JMHO, good luck, have fun,

  4. wingman2008

    wingman2008 Out Of The Brooder

    Oct 16, 2009
    your chickens would be exposed to the same as you sitting barefoot on a wooden deck outside your house?

    good question
  5. wombat

    wombat Chillin' With My Peeps

    Jun 23, 2009
    Quote:Yeah, but unfortunately, I don't get to sit barefoot on a wooden deck outside my house 10-12 hours a day. [​IMG] Not yet, anyway.
  6. elmo

    elmo Chillin' With My Peeps

    May 23, 2009
    The only kind of treated wood that is available around here is the ACQ kind; can't even get the CCA anymore. I used the ACQ treated wood for my coop and run framing, but I used natural tree branches for the roosts.

    I was careful not to do any sawing of the treated wood in the coop/run area because I didn't want my chickens to be able to peck up any of the treated sawdust. I cut my boards in the garage and swept up after myself.
  7. wombat

    wombat Chillin' With My Peeps

    Jun 23, 2009
    You can still get CCA treated wood for marine applications, but you don't generally find it at the lumberyard anymore. There's still a lot around as scrap or re-used wood, though.

    What you're likely to find "new" at the HW store is going to be ACQ.
  8. Mr. Peepers

    Mr. Peepers Out Of The Brooder

    Sep 7, 2009
    If pressure treated wood is used in any place that chickens can contact, their eggs can't be sold as "organic", but like much that's associated with the term "organic", the concerns are overblown. I see no real risk in using modern pressure treated wood for fence posts, bottom boards and pilings. I would draw the line at using it for a coop floor unless the floor were to be covered with something like linoleum. Of course, if you're really concerned, you can always use steel and concrete in place of wood that might rot.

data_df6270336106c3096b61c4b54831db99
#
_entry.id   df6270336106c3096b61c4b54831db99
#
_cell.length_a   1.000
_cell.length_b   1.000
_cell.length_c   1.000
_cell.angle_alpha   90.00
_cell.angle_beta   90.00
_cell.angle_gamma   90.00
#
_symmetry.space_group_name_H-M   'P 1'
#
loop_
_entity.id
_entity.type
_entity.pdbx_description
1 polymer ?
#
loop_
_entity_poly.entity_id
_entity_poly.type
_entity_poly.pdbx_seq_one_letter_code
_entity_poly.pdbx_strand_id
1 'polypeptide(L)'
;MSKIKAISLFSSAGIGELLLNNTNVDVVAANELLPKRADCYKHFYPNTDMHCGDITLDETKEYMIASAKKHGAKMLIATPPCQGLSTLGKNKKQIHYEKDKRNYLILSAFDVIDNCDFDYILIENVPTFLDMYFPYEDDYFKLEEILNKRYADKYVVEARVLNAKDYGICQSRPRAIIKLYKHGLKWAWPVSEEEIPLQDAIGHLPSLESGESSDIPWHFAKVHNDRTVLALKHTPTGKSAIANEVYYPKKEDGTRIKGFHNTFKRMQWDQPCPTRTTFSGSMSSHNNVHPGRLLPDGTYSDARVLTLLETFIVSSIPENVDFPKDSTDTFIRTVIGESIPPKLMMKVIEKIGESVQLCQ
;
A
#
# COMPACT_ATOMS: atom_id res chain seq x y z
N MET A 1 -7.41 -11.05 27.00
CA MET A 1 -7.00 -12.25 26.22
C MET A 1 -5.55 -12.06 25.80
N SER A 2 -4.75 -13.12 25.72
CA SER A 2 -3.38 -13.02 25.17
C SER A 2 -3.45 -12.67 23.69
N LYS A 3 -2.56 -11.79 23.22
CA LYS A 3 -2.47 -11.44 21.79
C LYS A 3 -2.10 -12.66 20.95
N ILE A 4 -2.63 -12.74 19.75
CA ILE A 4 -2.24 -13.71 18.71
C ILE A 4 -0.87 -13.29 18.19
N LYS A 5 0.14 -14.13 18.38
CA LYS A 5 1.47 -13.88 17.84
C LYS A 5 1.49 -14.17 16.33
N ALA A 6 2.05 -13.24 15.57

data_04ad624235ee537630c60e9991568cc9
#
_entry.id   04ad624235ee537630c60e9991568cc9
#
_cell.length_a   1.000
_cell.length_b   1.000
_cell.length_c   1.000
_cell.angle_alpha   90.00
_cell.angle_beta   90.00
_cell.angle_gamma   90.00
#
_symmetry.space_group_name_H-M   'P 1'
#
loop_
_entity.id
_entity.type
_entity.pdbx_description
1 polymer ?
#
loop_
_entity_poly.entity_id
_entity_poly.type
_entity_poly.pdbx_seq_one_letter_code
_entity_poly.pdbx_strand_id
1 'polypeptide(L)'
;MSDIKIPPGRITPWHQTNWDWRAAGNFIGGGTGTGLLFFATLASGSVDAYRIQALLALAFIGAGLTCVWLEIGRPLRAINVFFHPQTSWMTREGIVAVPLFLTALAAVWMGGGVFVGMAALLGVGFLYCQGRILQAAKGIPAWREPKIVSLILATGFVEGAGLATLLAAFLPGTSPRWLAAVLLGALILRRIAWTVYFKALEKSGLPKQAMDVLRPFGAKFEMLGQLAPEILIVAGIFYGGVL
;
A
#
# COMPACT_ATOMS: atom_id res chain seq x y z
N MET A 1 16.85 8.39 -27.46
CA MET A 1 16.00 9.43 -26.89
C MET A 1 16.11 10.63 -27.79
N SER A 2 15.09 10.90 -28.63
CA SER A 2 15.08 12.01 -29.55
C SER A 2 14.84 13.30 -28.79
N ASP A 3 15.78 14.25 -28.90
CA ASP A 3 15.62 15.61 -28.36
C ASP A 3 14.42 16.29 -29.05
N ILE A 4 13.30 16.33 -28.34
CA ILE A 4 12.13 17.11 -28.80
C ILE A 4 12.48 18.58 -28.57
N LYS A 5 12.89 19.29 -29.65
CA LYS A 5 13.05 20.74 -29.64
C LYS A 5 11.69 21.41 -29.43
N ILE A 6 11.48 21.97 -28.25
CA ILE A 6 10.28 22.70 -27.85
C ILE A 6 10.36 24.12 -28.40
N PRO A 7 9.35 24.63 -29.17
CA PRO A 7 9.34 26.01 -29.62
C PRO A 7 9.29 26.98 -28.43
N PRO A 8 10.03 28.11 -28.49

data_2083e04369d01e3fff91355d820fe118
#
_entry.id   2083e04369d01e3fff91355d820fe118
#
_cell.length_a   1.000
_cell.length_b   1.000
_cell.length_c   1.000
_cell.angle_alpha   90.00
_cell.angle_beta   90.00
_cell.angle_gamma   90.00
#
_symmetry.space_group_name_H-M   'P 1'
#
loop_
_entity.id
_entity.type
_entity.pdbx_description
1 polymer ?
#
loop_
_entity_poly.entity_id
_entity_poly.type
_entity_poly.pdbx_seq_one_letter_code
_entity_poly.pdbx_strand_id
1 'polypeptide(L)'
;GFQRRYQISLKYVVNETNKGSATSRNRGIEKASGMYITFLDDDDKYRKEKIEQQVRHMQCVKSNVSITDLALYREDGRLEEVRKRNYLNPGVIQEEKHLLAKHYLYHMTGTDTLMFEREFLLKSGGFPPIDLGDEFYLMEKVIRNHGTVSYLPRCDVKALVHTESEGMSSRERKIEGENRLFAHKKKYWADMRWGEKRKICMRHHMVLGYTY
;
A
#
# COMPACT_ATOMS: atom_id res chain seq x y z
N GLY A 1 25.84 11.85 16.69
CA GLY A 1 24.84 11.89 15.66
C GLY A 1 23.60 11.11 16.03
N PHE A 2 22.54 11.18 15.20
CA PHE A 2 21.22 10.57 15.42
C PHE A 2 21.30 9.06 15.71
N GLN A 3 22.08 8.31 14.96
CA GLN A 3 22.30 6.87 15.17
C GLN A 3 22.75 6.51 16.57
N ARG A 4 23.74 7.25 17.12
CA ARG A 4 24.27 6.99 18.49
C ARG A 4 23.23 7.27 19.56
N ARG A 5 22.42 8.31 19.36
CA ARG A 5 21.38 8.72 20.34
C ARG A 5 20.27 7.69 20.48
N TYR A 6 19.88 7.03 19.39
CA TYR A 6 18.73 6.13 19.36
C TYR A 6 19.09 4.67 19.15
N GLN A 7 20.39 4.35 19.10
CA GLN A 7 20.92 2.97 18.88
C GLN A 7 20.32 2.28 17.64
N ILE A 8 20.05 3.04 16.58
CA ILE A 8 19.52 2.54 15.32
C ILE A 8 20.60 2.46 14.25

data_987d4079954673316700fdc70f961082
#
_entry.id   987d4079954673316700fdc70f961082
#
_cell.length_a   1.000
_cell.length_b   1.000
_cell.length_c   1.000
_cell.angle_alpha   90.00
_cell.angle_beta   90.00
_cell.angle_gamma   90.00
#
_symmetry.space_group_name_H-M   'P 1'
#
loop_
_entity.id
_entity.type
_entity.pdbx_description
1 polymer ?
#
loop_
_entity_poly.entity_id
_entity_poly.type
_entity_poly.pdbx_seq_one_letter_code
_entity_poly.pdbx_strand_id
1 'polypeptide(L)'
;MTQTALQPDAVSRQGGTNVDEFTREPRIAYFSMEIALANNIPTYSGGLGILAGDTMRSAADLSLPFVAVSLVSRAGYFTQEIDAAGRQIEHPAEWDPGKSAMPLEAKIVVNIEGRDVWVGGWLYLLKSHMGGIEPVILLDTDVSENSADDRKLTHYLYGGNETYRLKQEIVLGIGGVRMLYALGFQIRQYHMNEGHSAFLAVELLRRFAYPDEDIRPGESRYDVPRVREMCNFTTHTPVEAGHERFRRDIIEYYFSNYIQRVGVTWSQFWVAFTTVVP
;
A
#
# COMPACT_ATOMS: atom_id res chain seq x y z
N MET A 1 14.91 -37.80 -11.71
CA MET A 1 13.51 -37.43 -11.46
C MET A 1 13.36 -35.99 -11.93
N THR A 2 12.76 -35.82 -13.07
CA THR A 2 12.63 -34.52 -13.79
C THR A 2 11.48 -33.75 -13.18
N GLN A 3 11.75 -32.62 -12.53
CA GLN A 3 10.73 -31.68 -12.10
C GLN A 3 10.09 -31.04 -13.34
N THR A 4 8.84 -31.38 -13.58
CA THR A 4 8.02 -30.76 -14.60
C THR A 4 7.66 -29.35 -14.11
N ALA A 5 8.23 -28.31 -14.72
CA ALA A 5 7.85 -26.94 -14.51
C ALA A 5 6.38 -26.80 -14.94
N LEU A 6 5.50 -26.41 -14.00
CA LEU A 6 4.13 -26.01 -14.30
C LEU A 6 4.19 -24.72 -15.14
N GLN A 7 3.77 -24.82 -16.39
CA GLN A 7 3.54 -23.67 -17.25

9. patandchickens

    patandchickens Flock Mistress

    Apr 20, 2007
    Ontario, Canada
    Remember there is still quite a lot of CCA around in peoples' garages and barns, that was bought before the changeover and never used. So it is easily possible for a person to be considering using that for their coop.

  10. Cindy in PA

    Cindy in PA Overrun With Chickens

    Jul 8, 2008
    Fleetwood, PA
    Just a note that I was none too happy about. My son is a wood processing major at Penn State and in some discussions in the classroom they said that the "new" pressure treated wood may be more harmful in the long run than the CCA stuff. Don't remember the particulars, just putting it out there. Unfortunately we need pressure treated wood, but there are no guarantees of safety IMHO. I did use pressure treated wood 17 years ago for the bottom of my coop.

BackYard Chickens is proudly sponsored by